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Troubled Chinese Oil Trader Seeks US Bankruptcy Shield

Law360 (May 7, 2019, 6:40 PM EDT) — An oil trading unit of the Huaxin group of companies, an international conglomerate whose founder was arrested last year for alleged “economic crimes,” asked a New York bankruptcy court on Tuesday to recognize liquidation proceedings in China and protect residential property it owns at Trump World Tower.

Shanghai Huaxin Group (Hongkong) Ltd. is seeking protection under Chapter 15, a part of the Bankruptcy Code used by foreign debtors to protect assets held in the U.S. The company is a wholly-owned subsidiary of CEFC Shanghai International Group Ltd., which is connected to Chinese energy conglomerate CEFC China Energy Co. Ltd.

According to court documents, founder Ye Jianming was detained by Chinese authorities in 2018 for “alleged suspected economic crimes.” Additionally, a nonprofit boss affiliated with CEFC China Energy was convicted in New York federal court last year for bribing officials in Chad and Uganda to assist the Shanghai-based conglomerate win Africa energy- and banking-sector deals.

A PricewaterhouseCoopers Ltd. partner and a certified fraud examiner in Hong Kong appointed to liquidate Shanghai Huaxin Group said the debtor intends to use the Chapter 15 case to sell an approximately $7.6 million residential unit located at The Trump World Tower Condominium in Manhattan, as part of a broader wind-down of the business in China.

“The petitioner has been informed that it is necessary and desirable to seek recognition of the Hong Kong proceeding in the United States, on the basis that it would grant the petitioner certain powers under the Bankruptcy Code that would assist it in facilitating an orderly, competitive and value-maximizing sale process with respect to the U.S. property,” the foreign representative said in a court filing.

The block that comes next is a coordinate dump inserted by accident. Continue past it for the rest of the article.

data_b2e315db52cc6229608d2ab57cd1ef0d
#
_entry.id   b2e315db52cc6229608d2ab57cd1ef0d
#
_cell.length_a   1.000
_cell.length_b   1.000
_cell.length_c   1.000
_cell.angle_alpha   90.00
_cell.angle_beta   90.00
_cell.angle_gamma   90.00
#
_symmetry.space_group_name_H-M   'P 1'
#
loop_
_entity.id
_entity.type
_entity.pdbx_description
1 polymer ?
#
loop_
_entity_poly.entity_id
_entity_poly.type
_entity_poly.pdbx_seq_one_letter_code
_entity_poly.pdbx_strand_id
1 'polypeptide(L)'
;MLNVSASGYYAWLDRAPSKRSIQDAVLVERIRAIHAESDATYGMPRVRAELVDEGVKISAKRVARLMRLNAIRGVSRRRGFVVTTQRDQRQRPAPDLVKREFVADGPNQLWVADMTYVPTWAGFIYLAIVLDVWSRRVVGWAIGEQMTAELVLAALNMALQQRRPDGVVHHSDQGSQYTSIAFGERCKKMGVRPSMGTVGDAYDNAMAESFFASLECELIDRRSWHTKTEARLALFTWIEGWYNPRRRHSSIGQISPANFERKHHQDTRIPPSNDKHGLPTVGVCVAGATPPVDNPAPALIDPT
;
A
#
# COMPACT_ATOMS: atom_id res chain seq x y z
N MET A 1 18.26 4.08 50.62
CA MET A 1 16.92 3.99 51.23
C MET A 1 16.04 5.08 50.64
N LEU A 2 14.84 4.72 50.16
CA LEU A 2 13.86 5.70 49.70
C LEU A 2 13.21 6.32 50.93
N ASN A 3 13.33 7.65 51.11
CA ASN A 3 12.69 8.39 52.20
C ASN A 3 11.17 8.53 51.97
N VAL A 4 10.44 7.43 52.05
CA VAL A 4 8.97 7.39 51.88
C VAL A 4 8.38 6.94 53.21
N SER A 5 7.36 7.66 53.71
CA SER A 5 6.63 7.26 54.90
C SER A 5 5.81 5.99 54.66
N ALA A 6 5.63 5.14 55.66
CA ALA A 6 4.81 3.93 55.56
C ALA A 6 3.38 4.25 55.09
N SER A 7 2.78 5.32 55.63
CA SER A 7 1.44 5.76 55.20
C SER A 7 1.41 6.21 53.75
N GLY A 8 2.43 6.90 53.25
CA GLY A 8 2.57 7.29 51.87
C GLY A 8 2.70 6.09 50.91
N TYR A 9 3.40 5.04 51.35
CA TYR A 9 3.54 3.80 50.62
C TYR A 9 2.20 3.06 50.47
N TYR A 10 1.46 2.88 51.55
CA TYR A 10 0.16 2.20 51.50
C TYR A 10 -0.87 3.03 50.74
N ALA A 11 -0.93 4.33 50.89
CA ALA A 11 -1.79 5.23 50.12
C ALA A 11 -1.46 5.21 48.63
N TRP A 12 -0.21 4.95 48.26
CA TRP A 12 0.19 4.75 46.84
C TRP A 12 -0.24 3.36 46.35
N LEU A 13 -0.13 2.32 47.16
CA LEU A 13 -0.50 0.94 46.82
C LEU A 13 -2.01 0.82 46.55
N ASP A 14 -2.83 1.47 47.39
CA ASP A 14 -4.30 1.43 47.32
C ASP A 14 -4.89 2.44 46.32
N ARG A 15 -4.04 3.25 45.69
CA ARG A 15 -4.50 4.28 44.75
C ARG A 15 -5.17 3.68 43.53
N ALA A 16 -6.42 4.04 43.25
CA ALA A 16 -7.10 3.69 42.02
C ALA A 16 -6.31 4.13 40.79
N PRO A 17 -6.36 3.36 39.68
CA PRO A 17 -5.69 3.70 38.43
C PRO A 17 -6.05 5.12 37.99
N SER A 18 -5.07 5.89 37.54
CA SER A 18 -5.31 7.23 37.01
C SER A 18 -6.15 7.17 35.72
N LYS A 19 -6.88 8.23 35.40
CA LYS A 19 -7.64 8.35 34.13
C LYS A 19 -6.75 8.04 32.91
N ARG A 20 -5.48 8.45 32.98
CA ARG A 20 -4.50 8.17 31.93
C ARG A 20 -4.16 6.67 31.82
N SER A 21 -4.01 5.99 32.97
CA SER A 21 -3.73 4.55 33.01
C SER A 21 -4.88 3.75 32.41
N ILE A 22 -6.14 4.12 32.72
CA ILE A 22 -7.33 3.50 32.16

The liquidators described Shanghai Huaxin Group as a business unit that is “principally engaged in trading oil and other chemical products outside of China, and has a wide range of investments worldwide.” According to the company’s representatives, it has $4.9 billion worth of assets, comprised primarily of receivables arising from oil trading activities, and $3.9 billion worth of debt.

They said that since Ye’s arrest last year, the company’s operations have stalled while its employees have headed for the doors in a mass exodus. As of the filing of the Chapter 15 case, the majority of the receivables due to Shanghai Huaxin Group are overdue, the liquidators said, explaining that the parent company directed the “account debtors” to wait until they have received payment for delivered oil to pay those receivables. That payment has “not been forthcoming,” they said.

“As a result, the debtor began to face serious cash flow problems and was unable to repay its debts, which led to the winding-up proceedings in Hong Kong,” the liquidators said.

Since becoming provisional liquidators, the representatives said they have discovered that a large part of the company’s assets is a portfolio of real estate assets.

“In order to preserve the value of these assets, and to benefit from the interest already expressed by potential purchasers, the liquidators have been exploring the possibility of realizing these assets by way of sale or transfer,” they said.

An attorney for the liquidators at Latham & Watkins LLP did not immediately return a call placed Tuesday.

The foreign representative is represented by Caroline A. Reckler and Julian E. Bulaon of Latham & Watkins LLP.

The case is In re: Shanghai Huaxin Group (Hongkong) Limited (in Liquidation), case number 1:19-bk-11482, in the U.S. Bankruptcy Court for the Southern District of New York.

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By Alex Wolf

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